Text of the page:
Originally, a princess dress was extremely formal and long and sparkly. A.K.A. her flower girl dress. If it wasn’t for trying to stuff the fancy dresses into a carseat buckle, I really wouldn’t mind this so much, but alas, there is no way around the stuffing.

With a little encouragement from me, my daughter has decided to allow other dresses into the princess dress category. Requirements include that it is long, no zippers, must have a skirt, and the skirt portion must be longer than the bodice portion. This is serious business.

To be quite honest, I have not been a huge fan of the princess dress phase. Beginning in pregnancy I was determined my daughter would not be obsessed with the idea of princesses. Have you ever seen a shirt with “Princess” stamped on the front in squiggly letters? I see those and think, “How terrible that we are encouraging little girls to think they can have anything they want whenever they want it! We are turning them into little brats!”

Okay, so that’s harsh, but it was a common thought to enter my head.

But I’ve changed my tune.

You see, there was the day my little 3 1/2 year old said something rather profound. In her matter of fact way, she said, “I am a princess. God is King and He made me, so I am a princess.”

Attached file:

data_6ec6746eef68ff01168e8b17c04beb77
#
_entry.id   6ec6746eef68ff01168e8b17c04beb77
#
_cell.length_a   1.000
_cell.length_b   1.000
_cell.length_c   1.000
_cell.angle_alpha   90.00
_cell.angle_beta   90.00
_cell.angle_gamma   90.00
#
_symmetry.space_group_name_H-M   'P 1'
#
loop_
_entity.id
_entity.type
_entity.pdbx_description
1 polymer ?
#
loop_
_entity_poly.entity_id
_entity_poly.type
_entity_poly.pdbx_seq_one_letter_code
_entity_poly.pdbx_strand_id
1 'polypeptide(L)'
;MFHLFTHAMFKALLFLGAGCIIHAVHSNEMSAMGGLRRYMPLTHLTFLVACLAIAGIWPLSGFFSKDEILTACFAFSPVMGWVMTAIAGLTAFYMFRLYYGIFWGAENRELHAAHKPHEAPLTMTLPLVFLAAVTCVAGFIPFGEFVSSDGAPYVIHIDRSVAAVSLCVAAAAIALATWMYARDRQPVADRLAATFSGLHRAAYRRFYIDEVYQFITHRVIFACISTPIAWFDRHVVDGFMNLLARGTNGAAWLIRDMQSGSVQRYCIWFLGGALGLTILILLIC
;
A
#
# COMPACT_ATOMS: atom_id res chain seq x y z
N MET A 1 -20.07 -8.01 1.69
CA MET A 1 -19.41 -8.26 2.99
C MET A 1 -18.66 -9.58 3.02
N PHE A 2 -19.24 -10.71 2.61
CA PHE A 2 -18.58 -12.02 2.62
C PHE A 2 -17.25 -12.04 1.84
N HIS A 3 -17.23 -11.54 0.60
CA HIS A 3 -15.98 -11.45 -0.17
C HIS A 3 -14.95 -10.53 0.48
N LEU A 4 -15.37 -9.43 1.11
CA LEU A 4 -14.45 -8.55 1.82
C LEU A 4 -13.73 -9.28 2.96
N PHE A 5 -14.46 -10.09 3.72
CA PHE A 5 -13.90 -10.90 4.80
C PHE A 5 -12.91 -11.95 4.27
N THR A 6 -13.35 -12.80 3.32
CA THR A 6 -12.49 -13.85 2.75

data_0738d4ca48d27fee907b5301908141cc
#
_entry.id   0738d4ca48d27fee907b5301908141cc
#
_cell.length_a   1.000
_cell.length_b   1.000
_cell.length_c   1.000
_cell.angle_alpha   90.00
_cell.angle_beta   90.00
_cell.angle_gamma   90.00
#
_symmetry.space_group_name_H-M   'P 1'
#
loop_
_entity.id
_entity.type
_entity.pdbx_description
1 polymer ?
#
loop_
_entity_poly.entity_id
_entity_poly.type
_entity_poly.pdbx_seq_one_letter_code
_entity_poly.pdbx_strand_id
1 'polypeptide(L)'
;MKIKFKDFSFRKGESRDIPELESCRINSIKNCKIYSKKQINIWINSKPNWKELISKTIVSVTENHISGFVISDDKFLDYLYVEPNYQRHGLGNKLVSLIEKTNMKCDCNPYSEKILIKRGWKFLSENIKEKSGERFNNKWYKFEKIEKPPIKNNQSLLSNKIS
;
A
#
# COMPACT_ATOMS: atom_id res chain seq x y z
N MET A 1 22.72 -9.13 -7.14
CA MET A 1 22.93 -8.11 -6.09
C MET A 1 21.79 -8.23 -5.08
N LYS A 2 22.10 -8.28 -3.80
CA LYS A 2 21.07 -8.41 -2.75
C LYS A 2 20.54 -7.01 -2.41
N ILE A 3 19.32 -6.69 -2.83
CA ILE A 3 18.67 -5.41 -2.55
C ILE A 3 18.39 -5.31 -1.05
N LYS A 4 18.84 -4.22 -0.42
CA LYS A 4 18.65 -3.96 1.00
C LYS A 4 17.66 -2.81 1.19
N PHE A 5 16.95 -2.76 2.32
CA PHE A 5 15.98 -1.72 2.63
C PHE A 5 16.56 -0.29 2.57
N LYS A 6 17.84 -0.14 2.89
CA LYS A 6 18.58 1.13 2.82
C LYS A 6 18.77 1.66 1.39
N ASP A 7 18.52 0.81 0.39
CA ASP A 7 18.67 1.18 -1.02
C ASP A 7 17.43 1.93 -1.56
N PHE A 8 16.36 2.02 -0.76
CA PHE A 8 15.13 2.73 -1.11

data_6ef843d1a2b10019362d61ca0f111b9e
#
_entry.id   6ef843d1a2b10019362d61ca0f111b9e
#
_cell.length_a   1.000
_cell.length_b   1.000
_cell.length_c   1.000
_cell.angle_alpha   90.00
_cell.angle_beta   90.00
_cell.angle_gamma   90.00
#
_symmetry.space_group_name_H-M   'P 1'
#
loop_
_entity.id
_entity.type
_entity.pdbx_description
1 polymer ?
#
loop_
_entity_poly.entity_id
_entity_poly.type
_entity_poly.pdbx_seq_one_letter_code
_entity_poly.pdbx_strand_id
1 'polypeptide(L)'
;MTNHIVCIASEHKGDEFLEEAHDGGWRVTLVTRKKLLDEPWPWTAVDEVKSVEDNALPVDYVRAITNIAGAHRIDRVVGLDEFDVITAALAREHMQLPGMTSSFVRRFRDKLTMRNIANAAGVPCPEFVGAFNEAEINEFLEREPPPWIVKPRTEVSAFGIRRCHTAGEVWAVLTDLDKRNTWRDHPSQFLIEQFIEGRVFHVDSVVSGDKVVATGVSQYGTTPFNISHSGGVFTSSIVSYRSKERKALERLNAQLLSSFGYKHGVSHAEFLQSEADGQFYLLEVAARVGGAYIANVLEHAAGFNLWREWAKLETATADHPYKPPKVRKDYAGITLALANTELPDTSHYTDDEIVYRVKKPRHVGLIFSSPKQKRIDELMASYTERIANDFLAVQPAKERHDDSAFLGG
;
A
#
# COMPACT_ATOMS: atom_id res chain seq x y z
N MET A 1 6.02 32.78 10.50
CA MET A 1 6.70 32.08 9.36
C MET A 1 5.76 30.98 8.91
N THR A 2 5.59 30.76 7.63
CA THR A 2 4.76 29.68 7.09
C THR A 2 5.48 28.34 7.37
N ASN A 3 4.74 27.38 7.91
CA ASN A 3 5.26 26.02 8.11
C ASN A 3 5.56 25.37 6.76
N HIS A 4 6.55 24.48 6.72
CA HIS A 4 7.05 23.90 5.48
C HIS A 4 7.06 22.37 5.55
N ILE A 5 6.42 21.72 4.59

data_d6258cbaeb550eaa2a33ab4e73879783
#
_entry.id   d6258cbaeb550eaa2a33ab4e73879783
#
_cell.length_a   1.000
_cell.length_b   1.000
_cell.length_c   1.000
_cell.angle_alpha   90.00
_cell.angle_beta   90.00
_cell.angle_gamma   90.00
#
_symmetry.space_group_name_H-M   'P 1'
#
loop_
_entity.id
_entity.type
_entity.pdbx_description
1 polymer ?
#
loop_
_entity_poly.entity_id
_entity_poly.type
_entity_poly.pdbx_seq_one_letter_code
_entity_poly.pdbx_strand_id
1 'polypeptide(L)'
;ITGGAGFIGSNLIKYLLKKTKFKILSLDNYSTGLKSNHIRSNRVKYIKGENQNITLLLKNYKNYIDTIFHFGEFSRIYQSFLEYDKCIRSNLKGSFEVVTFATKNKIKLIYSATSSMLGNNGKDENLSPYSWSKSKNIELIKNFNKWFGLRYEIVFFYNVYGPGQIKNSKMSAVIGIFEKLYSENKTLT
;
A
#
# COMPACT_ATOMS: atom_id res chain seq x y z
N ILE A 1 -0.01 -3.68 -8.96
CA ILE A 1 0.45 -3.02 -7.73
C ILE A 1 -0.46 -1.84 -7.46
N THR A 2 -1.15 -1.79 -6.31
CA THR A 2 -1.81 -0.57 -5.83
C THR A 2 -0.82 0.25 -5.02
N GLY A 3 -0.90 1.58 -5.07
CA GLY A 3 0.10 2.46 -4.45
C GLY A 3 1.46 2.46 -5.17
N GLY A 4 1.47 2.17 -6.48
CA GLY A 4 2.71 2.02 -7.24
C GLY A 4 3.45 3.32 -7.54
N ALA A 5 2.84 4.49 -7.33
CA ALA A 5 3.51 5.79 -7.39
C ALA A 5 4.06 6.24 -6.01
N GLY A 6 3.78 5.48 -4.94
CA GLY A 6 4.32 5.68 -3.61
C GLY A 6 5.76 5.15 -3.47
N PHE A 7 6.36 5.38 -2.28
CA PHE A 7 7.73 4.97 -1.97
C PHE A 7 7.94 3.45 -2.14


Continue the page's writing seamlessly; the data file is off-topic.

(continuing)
Melt.

You can wear all the princess dresses you want for the rest of eternity, my dear, for you speak truth.

It’s one thing to shout out that you are a princess and go around with a spirit of entitlement. It is quite another to know your identity as a child of the King, and to dress in a way that shows you are proud to be your Daddy’s daughter.

As you go throughout your day, remember who you are. Remember Whose you are. Wear your princess uniform proudly (whatever it may look like). For we, my friends, are all daughters of the King.

We are all princesses.

“For you are all children of God through faith in Christ Jesus. And all who have been united with Christ in baptism have put on Christ, like putting on new clothes. There is no longer Jew or Gentile, slave or free, male and female. For you are all one in Christ Jesus. And now that you belong to Christ, you are the true children of Abraham. You are his heirs, and God’s promise to Abraham belongs to you.” (Galatians 3:26-29; NLT)